As shown in Figs. 1 and 7, the front surface ofthe panel 23isprinted' or otherwise marked with a central circle or 'bulFs-ey'e 53' surrounded by fivesub'stantially contiguous circular bands 54, which'may carrydifferent scoring indicia. The buns-eye 5,3 and bands, form definite target areas, which prer rab yare colored in a contrasting manner .as' indicated by the line shading the" draw ngs. While this circular, arran e l gnl' qftargetareas isfpiief erred, ether shapes and arr ngements be employed ifdesired. Referringnowf t Fi Ja it will be seen that the get'p "e1 23 is a laminated structure with several difierent layers: The front surface of the panel, on which the target'areas 5 3E 31 ,4 appear, is formed by asht'fifi er paper or the like" Be m ld the paper there is provided'a "sheet 57 of a thin metal 'foil, such as aluminum foil, andbehing-1 this there i'sf'pro'vide'd a sheet 58 ofcar'd-r T5 9 id. or other relatively soft electrical insulating In ial 'Whichwill be readily piercedby' the metalpoint of adart. Thenext layer. at the reanofthe' sh'eetES isfor'rne'd by a central circle Bil and a seriesof concentric fiat'circular bands rresponding closely 'in size and position to rel he wage bares m s a These parts 60 and 5! are formed of a thin metal foil, such as aluminum foil, and as best shown in Fig. 10, they are slightly spaced from one another throughout their entire perimeters. Behind the parts 66 and 5! there is provided a layer 63 of cardboard or other relatively soft electrical insulating material, this layer preferabl being of sufiicient thickness to prevent complete penetration by a dart. It will be understood that the thickness of the paper 55 and of the metal foil is necessarily greatly exaggerated in Fig. 8. Each of the metal foil bodies is connected by a suitable electrical conductor to a contact on the rear surface of the cardboard layer =33. For this purpose I may use narrow strips of metal foil which pass through slits in the cardboard 63.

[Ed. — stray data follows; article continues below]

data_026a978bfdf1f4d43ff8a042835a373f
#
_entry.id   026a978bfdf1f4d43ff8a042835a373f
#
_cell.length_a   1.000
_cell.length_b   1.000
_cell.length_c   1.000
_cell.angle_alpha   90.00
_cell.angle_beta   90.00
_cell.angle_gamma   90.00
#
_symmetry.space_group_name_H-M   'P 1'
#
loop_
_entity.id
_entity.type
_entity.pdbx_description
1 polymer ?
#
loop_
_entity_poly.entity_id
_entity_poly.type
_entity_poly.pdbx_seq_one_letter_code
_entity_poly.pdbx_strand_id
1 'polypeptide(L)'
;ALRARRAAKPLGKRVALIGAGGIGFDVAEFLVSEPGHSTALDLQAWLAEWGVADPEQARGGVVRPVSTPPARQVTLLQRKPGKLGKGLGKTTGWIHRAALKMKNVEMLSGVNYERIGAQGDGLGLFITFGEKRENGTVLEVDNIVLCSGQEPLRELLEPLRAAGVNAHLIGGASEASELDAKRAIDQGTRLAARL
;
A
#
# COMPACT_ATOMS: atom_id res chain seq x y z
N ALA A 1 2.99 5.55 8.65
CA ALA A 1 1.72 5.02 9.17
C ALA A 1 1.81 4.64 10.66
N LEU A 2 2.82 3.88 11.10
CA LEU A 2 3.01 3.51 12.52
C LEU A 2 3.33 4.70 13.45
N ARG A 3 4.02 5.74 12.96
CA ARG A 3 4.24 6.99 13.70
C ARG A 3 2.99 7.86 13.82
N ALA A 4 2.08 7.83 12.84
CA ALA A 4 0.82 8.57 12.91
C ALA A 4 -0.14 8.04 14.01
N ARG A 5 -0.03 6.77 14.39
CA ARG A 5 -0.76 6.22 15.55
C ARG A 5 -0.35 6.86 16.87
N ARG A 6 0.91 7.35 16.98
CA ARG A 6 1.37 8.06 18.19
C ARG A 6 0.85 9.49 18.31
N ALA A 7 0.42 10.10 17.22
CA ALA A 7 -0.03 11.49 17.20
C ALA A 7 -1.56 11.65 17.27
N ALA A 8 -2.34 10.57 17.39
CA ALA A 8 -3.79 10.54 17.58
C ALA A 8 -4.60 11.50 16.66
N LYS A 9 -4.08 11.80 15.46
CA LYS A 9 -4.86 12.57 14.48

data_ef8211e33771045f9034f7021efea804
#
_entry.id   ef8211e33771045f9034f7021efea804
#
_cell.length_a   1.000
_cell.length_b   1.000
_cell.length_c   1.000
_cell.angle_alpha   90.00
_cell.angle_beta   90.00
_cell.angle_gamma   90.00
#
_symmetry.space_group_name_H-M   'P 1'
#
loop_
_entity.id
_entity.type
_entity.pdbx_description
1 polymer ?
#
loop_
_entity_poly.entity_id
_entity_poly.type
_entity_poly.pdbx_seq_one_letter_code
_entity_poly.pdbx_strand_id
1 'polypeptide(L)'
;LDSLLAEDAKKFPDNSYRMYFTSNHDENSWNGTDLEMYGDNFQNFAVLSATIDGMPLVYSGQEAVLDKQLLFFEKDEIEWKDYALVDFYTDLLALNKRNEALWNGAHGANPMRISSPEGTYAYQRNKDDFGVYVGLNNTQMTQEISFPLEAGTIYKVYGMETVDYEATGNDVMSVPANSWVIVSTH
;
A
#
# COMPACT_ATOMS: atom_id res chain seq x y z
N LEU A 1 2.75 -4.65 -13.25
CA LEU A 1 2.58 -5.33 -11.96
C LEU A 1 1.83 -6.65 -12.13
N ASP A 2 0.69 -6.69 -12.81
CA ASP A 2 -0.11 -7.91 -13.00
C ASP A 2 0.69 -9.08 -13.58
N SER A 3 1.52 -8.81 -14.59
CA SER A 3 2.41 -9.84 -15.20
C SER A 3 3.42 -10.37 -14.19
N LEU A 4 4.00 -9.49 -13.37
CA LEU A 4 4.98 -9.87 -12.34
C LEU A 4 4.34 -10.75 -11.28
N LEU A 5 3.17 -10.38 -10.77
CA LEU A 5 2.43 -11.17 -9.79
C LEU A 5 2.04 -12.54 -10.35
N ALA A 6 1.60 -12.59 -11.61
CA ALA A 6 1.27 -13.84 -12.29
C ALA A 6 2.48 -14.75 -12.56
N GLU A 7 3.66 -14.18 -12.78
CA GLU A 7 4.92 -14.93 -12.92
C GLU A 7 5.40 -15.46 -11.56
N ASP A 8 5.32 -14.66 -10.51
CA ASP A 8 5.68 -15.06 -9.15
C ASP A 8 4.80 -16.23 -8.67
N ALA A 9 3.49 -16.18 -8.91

While these strips may be integral with the foil bodies,'they are preferably made from separate pieces. As shown, a foil strip 65 is connected to the central foil member 69, and a separate foil strip 55 is connected to each of the .foil members 51. Also, a f'cil stripffi'l'iis 'connected to the'foil sheet 5 1. These various strips provide a horijzentafrow of contacts on' the rear face of the target panel and in position to register at ass ly with the springbontacts 38, 39 and s8 N the" i-i'ame l5. Theseve'ral layersforin- .e heta ee 'pa 3 may be hel o e si itable adhesive to provide a unitary strucure.